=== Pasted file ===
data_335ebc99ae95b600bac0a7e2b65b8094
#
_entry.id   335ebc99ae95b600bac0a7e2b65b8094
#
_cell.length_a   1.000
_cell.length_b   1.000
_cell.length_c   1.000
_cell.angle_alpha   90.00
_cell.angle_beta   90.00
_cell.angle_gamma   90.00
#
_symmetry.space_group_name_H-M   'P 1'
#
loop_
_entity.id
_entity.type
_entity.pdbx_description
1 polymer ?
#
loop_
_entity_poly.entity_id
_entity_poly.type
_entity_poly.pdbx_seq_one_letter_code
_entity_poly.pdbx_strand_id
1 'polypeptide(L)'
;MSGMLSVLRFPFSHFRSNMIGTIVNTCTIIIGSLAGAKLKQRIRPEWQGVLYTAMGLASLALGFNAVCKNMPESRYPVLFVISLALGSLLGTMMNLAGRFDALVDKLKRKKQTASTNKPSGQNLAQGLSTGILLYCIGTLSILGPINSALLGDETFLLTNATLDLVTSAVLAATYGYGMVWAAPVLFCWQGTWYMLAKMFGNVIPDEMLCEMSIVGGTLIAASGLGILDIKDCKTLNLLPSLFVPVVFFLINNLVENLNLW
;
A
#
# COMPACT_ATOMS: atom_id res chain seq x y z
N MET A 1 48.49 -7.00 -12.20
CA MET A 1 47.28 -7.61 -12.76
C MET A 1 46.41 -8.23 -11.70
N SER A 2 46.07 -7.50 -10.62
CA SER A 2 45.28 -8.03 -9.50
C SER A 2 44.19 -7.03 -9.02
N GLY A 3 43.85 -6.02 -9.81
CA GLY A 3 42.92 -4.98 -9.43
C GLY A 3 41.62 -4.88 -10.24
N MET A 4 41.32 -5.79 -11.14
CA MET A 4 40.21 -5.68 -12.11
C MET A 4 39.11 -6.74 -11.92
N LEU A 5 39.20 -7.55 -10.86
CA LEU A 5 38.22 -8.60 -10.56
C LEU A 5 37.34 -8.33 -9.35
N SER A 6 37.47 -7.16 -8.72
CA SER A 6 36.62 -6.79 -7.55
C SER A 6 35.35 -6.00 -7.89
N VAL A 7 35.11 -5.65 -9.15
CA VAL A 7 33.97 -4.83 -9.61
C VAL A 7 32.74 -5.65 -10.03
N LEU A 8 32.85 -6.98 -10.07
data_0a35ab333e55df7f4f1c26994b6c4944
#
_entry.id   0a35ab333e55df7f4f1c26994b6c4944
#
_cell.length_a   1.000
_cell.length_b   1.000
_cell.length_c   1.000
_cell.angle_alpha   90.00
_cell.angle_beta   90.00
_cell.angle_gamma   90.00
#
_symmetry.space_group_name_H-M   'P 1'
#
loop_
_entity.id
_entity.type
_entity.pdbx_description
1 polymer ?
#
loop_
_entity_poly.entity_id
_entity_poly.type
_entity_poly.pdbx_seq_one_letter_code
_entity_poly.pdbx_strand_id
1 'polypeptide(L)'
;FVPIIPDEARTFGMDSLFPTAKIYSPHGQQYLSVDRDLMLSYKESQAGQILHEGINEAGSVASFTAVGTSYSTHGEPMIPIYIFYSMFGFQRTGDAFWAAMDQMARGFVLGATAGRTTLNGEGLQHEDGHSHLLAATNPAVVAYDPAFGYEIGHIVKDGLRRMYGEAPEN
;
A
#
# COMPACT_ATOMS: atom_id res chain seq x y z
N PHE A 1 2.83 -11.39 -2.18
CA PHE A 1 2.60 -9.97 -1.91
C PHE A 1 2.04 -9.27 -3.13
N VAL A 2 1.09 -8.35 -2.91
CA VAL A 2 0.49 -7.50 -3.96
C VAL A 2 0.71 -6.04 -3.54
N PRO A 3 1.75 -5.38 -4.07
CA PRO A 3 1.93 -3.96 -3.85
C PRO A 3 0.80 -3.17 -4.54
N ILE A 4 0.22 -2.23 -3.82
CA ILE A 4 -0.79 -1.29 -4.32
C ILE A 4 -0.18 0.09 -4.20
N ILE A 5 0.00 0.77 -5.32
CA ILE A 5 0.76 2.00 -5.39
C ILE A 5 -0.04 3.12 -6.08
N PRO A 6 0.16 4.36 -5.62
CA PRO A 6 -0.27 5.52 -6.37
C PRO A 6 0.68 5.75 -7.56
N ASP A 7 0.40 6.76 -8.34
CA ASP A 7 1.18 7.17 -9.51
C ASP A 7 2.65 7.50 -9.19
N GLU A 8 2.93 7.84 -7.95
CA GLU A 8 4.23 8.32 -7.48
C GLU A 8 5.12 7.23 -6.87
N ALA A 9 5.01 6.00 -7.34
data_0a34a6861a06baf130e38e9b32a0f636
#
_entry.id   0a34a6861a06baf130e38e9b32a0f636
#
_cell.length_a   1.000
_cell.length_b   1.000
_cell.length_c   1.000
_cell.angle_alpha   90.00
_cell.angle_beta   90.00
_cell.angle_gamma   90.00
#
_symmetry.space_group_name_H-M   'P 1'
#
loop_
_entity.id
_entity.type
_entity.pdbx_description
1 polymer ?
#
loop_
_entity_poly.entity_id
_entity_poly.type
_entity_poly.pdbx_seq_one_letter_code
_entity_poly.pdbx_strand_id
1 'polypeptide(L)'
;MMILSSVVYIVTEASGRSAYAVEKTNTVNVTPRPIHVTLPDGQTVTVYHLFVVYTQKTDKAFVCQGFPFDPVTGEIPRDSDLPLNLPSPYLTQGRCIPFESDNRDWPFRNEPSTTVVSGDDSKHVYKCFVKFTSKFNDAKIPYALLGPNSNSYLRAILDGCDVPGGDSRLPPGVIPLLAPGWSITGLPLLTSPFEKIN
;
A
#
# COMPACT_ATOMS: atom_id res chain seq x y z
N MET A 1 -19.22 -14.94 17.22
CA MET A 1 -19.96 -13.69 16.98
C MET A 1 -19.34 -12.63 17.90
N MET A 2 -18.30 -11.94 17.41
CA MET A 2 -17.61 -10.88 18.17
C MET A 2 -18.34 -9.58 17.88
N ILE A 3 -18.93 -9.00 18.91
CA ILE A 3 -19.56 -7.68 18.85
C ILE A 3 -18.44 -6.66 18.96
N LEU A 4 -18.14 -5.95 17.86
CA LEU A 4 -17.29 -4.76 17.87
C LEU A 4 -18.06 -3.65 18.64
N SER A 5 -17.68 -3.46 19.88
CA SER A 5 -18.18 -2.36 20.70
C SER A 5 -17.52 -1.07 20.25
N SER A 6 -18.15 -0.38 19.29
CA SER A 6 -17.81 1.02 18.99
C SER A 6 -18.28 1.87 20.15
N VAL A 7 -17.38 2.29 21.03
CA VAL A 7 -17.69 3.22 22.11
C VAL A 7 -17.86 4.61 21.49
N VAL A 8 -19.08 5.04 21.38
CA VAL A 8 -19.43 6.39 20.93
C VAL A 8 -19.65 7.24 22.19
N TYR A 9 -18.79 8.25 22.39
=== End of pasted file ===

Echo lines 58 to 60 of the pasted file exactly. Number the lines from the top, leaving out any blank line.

_cell.length_b   1.000
_cell.length_c   1.000
_cell.angle_alpha   90.00